Russian athletes stripped of 2012 London Olympics medals
Russian race walkers Olga Kaniskina and Sergey Kirdyapkin have had their 2012 Olympic titles taken away from them in connection with positive tests for doping.
The decision was taken on March 24 by the Court of Arbitration for Sport in Lausanne, Switzerland.
The athletes were disqualified by the Russian Anti-Doping Agency (RUSADA) for doping on January 20 as a result of an investigation initiated in December 2012 that was based on data from the International Association of Athletics Federations (IAAF) in relation to five Russian race walkers.
RUSADA disqualified the athletes for three years and two months whilst also annulling the results from certain points in their careers.
Olga Kaniskina. Source: Nina Zotina/RIA Novosti
However, at the same time, the results of the athletes at some major competitions, including the World and European Championships as well as the 2012 London Olympics, were upheld.
Kirdyapkin won the 50 km event at London 2012 whilst Kaniskina came second in the 20 km event.
However, in March 2015, the IAAF questioned the selective cancelation of the results of the athletes and appealed to the Lausanne court.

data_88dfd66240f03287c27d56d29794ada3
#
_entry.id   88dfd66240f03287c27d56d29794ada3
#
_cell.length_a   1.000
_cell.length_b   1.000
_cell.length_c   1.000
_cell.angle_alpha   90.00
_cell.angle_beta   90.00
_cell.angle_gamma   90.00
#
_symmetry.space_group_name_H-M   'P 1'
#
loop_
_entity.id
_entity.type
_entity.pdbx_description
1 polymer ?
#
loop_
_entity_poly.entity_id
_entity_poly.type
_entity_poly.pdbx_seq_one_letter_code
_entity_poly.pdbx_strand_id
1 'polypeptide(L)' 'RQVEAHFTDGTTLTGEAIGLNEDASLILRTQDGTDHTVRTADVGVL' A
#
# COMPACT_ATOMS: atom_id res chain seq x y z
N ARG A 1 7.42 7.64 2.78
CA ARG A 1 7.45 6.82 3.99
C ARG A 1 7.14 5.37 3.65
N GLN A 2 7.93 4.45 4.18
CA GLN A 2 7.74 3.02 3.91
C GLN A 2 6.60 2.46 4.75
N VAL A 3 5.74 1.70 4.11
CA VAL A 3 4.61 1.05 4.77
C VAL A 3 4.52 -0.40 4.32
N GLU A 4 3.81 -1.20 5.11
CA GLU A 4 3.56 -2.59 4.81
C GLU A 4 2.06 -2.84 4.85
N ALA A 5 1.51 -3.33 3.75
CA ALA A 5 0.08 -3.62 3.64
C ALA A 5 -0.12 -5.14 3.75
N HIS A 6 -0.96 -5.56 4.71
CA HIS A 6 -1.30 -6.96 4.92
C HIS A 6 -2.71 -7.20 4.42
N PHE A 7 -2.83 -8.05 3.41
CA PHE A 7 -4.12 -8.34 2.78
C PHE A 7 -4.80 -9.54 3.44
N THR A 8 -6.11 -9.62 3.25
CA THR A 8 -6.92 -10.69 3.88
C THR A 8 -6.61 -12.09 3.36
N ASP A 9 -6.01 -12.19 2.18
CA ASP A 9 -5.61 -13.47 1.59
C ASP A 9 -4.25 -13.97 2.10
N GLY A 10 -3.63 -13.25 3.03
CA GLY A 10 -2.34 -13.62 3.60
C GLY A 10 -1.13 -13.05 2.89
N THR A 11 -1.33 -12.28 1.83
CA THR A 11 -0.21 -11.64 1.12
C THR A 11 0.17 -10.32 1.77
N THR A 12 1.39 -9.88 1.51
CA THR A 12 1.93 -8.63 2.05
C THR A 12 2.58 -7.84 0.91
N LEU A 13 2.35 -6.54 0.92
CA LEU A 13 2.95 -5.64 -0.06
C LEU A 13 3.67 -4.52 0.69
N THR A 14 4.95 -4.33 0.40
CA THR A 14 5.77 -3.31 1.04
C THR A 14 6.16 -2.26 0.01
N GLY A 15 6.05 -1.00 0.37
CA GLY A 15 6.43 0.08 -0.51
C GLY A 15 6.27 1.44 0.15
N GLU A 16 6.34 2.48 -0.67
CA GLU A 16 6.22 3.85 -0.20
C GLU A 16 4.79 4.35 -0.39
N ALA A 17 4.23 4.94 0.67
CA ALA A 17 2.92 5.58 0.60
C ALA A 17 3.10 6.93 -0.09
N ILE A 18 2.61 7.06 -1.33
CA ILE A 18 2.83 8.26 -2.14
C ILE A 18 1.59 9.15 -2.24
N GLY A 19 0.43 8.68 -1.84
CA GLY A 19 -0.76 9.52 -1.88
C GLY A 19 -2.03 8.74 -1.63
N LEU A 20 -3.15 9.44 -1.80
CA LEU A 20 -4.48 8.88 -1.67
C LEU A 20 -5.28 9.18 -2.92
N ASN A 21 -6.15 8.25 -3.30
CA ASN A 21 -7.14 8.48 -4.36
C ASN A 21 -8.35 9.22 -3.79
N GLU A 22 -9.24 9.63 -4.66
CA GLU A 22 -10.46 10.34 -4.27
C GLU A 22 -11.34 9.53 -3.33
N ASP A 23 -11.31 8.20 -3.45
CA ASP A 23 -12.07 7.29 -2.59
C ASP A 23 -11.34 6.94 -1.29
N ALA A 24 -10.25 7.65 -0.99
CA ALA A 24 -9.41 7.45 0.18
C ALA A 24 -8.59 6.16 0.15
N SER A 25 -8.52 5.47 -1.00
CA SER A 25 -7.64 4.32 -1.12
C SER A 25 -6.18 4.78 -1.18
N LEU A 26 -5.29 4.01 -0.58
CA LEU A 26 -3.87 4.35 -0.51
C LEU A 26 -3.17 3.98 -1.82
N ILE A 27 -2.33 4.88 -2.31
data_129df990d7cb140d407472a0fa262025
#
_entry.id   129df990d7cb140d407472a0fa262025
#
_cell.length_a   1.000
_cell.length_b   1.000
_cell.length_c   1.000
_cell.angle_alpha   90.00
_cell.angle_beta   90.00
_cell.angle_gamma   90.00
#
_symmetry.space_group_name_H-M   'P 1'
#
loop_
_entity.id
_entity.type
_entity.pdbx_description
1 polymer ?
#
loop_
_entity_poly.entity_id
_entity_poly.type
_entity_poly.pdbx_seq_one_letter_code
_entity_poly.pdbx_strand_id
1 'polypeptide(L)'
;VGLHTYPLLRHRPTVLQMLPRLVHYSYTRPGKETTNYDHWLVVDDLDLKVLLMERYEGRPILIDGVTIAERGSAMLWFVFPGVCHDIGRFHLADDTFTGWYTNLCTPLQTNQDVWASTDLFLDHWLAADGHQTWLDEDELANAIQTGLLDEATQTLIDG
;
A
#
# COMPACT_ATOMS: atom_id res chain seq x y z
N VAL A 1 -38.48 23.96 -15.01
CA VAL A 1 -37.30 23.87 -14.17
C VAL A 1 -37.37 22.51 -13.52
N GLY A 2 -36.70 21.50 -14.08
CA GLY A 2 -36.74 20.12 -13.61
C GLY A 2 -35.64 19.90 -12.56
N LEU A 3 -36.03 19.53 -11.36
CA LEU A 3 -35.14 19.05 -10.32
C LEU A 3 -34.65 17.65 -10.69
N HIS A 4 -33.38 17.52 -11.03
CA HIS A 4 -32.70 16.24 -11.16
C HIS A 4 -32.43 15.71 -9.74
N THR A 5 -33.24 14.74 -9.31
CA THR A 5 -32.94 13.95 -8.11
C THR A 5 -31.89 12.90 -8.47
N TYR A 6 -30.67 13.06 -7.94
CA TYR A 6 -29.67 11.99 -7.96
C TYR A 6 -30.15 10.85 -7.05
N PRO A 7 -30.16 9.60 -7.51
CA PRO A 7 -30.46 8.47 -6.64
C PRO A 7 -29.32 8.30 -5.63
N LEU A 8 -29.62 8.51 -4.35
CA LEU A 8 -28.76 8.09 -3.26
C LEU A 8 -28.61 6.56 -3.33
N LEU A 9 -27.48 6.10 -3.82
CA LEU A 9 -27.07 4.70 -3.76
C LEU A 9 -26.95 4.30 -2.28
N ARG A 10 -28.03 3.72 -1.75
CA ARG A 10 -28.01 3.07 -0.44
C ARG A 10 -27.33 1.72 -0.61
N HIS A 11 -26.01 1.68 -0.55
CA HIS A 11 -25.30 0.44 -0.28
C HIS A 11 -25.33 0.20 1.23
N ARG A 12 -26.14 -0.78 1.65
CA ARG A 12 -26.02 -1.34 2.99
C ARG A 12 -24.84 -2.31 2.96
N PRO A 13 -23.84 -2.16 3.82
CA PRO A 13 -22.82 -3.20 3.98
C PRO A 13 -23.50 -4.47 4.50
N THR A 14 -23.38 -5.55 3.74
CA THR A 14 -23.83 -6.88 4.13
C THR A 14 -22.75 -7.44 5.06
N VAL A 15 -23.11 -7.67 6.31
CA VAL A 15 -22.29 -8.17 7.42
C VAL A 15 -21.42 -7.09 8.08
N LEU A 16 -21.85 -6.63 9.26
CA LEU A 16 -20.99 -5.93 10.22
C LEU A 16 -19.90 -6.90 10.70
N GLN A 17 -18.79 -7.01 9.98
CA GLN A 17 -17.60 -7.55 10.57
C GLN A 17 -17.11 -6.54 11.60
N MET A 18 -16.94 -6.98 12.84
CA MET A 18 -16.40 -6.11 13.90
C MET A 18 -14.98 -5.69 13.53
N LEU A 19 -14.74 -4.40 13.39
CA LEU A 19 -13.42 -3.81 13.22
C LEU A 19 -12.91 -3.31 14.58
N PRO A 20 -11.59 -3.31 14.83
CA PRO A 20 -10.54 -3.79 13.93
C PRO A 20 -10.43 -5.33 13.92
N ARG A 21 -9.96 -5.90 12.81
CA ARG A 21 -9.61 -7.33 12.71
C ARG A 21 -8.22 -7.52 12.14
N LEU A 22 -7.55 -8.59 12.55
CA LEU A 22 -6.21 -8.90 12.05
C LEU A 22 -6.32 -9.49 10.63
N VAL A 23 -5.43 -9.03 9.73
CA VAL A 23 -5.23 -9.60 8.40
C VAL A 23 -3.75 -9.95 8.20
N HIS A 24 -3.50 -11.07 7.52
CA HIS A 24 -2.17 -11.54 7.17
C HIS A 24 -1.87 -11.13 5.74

As a result, the court has decided to annul all Kirdyapkin’s results from August 20, 2009 up to and including October 15, 2012, whilst annulling Kaniskina’s results from August 15, 2009 up to and including October 15, 2012.
The decision means the athletes have been stripped of their medals from the 2012 Olympics in London, held from July 27 to August 12, 2012.
In addition to this, Kirdyapkin has lost his gold medal from the 2009 World Championships in Berlin and Kaniskina has lost the two World Championship gold medals she won in Berlin 2009 and Daegu (South Korea) in 2011, as well as her gold medal from the 2010 European Championships in Barcelona.
In addition to Kirdyapkin and Kaniskina, two 2011 World Championship gold medalists, runner Yulia Zaripova and race walker Sergey Bakulin, have also been sanctioned by the Court of Arbitration for Sport.
Russian officials have commented on the decision by the Lausanne court with reservation. The Minister for Sport, Vitaly Mutko, called the case of the disqualification of athletes a “closed history.”
The former head of the All-Russia Athletic Federation, Valentin Balakhchev, said that the outcome was expected.
“We could not expect a miracle, but I know that the verdict was carried out correctly,” he said in an interview with the TASS news agency.